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Natural History Museum

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Our Mission

To discover, preserve and interpret the fossil record of the region while fostering the appreciation and understanding of natural science through research, education and interactive experiences.

Our Vision

To serve as the region's leading center for natural science discovery, interpretation and inspiration while educating the public about life through time.

In late May of 2000 a Tennessee Department of Transportation (TDOT) road construction project on the outskirts of Gray, Tennessee uncovered what would be identified as a large fossil deposit. The state and university acted quickly to preserve the site which has since proven to have tremendous scientific significance.

To maximize the impact and public benefit of the fossil site, the state and university established Tennessee's only Center of Excellence in Paleontology at ETSU and allocated funding to build the 33,000 square feet onsite Natural History Museum which opened in August 2007. Further funding was allocated to add a 7,000 square feet educational annex which opened in the fall of 2011.

Just five years since it opened its doors, the Museum has introduced hundreds of thousands of visitors from around the world to the unique ecosytem of the 5 million year old Gray Fossil Site and garnered a wealth of knowledge from its priceless fossil finds.

The Museum Collection Area is where we catalogue and store fossils for future generations to study and enjoy, now over 14,000 specimens.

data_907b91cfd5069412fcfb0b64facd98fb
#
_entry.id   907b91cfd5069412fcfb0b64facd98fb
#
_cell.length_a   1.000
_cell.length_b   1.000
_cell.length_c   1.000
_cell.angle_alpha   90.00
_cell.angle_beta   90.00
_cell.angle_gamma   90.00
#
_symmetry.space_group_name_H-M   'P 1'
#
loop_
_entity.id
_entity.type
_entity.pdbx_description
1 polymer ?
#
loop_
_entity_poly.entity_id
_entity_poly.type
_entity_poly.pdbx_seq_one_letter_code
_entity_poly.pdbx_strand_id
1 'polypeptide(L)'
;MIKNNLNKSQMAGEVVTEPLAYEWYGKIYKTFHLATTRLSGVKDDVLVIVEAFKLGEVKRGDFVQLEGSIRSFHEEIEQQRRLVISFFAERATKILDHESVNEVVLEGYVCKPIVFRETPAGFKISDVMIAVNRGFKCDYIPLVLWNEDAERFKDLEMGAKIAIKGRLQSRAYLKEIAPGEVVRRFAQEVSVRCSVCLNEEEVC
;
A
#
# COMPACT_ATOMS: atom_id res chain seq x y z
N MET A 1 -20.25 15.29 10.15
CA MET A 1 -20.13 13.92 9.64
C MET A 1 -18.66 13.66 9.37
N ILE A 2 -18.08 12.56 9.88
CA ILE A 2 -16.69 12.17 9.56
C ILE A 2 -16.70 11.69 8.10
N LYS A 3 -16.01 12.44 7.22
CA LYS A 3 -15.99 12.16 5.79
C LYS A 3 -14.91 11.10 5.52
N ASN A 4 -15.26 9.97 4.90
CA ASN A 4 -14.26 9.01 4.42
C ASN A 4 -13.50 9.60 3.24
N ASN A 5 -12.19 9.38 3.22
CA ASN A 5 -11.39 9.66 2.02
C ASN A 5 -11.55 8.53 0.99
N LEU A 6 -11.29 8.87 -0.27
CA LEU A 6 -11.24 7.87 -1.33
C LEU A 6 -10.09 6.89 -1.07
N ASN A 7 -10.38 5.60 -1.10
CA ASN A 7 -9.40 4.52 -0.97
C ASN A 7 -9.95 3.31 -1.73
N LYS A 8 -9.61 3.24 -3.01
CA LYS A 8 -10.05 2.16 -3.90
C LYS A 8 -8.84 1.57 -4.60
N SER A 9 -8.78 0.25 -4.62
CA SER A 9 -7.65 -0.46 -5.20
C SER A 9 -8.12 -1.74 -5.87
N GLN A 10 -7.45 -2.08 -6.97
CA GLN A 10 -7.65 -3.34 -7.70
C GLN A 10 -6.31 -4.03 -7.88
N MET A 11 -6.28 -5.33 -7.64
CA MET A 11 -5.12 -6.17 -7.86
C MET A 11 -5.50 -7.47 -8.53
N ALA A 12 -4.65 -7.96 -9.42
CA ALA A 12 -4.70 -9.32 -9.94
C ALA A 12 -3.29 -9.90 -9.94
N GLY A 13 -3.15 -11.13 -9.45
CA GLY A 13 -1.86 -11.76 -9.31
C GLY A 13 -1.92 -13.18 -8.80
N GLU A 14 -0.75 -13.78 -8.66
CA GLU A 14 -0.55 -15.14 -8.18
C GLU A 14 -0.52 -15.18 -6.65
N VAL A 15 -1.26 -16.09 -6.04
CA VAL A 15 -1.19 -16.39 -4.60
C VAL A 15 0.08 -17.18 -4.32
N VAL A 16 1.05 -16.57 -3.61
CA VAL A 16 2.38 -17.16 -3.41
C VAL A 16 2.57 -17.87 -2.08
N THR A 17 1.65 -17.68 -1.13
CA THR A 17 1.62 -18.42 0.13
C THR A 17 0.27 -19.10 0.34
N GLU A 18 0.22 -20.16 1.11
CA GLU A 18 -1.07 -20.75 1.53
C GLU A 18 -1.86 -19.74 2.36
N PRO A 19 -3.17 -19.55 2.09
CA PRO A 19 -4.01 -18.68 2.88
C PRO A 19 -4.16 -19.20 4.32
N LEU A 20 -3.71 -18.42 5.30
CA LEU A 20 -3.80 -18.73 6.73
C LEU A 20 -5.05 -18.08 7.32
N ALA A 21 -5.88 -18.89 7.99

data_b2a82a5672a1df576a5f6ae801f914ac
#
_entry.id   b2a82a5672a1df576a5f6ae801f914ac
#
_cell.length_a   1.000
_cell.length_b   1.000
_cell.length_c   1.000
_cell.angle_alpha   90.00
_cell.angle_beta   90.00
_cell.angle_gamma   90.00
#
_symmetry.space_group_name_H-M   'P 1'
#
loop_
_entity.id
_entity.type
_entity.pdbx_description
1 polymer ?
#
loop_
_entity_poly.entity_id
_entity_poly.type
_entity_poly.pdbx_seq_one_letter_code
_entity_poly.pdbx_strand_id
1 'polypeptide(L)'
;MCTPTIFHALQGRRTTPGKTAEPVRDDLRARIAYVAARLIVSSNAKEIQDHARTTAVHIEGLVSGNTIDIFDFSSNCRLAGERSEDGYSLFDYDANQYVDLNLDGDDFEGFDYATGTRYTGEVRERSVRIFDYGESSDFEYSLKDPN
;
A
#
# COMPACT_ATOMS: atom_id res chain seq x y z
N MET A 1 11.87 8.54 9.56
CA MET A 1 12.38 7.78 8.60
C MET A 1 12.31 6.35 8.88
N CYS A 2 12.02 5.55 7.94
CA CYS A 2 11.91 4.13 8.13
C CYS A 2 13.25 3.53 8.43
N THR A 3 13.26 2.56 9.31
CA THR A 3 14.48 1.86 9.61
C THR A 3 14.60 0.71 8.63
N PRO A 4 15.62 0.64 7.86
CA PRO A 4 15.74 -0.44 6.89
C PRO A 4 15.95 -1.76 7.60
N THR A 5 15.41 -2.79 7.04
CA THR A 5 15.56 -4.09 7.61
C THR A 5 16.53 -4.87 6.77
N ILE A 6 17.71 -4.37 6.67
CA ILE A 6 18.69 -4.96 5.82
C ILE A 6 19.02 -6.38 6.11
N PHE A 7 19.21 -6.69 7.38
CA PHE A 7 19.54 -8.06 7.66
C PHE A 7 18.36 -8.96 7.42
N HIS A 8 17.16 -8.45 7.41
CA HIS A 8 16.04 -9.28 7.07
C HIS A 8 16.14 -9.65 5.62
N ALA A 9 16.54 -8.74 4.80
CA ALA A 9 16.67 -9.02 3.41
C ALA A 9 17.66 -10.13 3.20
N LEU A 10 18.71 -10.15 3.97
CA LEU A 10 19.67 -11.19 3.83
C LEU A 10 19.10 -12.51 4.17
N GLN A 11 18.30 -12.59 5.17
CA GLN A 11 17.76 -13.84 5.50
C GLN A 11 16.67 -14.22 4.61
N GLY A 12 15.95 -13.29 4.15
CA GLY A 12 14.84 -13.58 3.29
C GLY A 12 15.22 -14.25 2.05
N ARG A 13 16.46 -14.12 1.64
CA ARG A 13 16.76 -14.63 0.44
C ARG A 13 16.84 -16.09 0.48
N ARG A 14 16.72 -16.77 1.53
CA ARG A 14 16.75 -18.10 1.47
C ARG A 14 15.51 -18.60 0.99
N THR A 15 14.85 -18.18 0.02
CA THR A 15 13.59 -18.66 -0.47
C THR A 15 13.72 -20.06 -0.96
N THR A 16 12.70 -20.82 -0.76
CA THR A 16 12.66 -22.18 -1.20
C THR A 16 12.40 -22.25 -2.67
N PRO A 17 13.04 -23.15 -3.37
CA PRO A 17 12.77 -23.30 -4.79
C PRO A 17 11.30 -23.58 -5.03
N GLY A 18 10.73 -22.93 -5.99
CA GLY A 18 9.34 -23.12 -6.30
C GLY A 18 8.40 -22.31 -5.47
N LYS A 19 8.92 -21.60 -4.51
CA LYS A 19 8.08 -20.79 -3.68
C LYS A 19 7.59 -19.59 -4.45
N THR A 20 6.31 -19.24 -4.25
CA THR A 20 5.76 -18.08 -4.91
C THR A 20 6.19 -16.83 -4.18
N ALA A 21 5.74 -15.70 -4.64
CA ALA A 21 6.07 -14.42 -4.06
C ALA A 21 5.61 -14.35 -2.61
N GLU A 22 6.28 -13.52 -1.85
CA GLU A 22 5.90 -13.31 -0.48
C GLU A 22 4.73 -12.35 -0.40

The collections room has been designed to be a safe place to store fossils for many years. The fossils are stored in a temperature and humidity controlled environment (between 70 and 73 degrees and relative humidity around 40-50%). All the lighting is UV filtered. Only archival (acid-free) materials are used to house and mount specimens. All preparation of specimens can be reversed--in other words, glues and even catalog numbers can be safely removed from specimens if necessary. The collections cabinets themselves are also an important part of maintaining a safe environment for the objects, protecting them from fire, theft, and are made with paints and materials that will not release fumes or toxins over time.For every hour spent in the field, we spend 8 hours to 1 month in the prep lab and in collections preparing the object for storage. Some pieces only need to be cleaned and catalogued, whereas others are meticulously assembled over many weeks. After the lab cleans, butvars, and reassembles (if possible) the fossils, they come over to collections in their plastic bags or in trays. Most bones come with a "Prep Card," which explains how and when they were worked on in the lab. Sometimes the prep card explains what type of bone it is, but often curators must identify them.

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Details and Specs

Hours of Operation:
Tue9:00 AM5:00 PM
Wed9:00 AM5:00 PM
Thr9:00 AM5:00 PM
Fri9:00 AM5:00 PM
Sat9:00 AM5:00 PM
Notes: None Listed


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